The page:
A small Texas bank and a conservative Washington think tank have joined to file a lawsuit challenging the constitutionality of the Financial Stability Oversight Council.
The lawsuit also challenges the constitutionality of the Consumer Financial Protection Bureau.
Insurers, however, are mostly exempt from oversight by the CFPB. Only such products as force-placed and debt protection insurance come under the bailiwick of the CFPB.
But Michael Nelson, chairman of international insurance-focused law firm Nelson Levine de Luca & Hamilton, based in New York, contends there are concerns by insurers about the potential impact of the CFPB on insurers. Nelson said the insurance industry fears the CFPB may attempt to regulate insurance products offered in conjunction with loans through its authority under the Truth in Lending Act.
“In comment letters submitted to the FIO, several trade associations requested that the regulatory actions of the CFPB be monitored to ensure that it does not attempt to directly or indirectly regulate insurance products,” Nelson said.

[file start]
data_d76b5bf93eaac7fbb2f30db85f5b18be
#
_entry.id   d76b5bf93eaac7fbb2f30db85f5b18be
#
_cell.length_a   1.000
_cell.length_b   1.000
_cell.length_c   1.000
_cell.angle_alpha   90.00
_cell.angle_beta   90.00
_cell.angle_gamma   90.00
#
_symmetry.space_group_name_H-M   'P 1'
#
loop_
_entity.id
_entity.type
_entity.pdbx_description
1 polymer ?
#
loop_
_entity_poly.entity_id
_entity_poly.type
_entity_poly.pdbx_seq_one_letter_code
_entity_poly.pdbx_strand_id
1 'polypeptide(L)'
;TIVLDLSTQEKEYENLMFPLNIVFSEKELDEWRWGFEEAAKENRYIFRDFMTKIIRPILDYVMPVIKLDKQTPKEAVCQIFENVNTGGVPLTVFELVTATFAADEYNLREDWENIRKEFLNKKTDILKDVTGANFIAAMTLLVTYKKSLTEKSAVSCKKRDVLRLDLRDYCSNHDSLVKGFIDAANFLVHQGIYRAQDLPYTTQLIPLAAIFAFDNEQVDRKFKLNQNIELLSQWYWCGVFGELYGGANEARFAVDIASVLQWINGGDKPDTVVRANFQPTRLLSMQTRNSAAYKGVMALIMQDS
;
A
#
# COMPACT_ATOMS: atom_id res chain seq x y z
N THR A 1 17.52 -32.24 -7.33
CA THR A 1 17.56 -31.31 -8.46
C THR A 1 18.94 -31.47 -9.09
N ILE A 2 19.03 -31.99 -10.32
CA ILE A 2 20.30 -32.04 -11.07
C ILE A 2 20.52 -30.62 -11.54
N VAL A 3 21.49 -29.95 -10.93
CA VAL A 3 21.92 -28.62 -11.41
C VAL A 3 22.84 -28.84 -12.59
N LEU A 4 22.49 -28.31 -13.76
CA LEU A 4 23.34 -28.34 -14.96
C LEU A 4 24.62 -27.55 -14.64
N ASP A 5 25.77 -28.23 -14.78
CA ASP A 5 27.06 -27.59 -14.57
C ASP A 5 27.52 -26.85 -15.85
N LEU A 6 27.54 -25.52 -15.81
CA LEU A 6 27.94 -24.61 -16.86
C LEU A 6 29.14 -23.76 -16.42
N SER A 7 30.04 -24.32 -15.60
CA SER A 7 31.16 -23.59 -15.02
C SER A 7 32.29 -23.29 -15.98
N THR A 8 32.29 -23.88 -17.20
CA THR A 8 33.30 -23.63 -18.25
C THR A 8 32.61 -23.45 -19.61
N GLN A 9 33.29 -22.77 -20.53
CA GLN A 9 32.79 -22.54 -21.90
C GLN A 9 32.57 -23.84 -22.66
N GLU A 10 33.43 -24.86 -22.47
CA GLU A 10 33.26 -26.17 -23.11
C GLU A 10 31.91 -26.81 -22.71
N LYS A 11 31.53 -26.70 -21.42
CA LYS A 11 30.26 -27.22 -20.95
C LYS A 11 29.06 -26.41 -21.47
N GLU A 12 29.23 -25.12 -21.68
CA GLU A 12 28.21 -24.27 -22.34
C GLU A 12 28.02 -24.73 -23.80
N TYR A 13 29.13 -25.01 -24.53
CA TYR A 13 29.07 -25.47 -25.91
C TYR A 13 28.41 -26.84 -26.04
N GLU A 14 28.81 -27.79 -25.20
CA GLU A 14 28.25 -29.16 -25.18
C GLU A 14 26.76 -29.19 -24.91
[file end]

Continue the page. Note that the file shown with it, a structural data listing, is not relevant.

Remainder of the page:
Both agencies operate under provisions of the 2010 Dodd-Frank financial services reform law. The suit, State National Bank of Big Spring, et al. v. Geithner, et al, D.D.C. No. 1:12cv1032, was filed June 21 in federal district court in Washington and assigned to Judge Ellen Huvelle.
Besides the Texas bank, the Competitive Enterprise Institute is among the plaintiffs. Another is the 60 Plus Association, Inc., based in northern Virginia.
Large insurance companies are deeply concerned about the impact of being designated as systemically significant and, therefore, subject to oversight by the FSOC as well as state regulators. Their concern is that federal oversight will subject them to expensive dual regulation. The lawsuit also contends that the cost of federal oversight is outweighed by its benefits.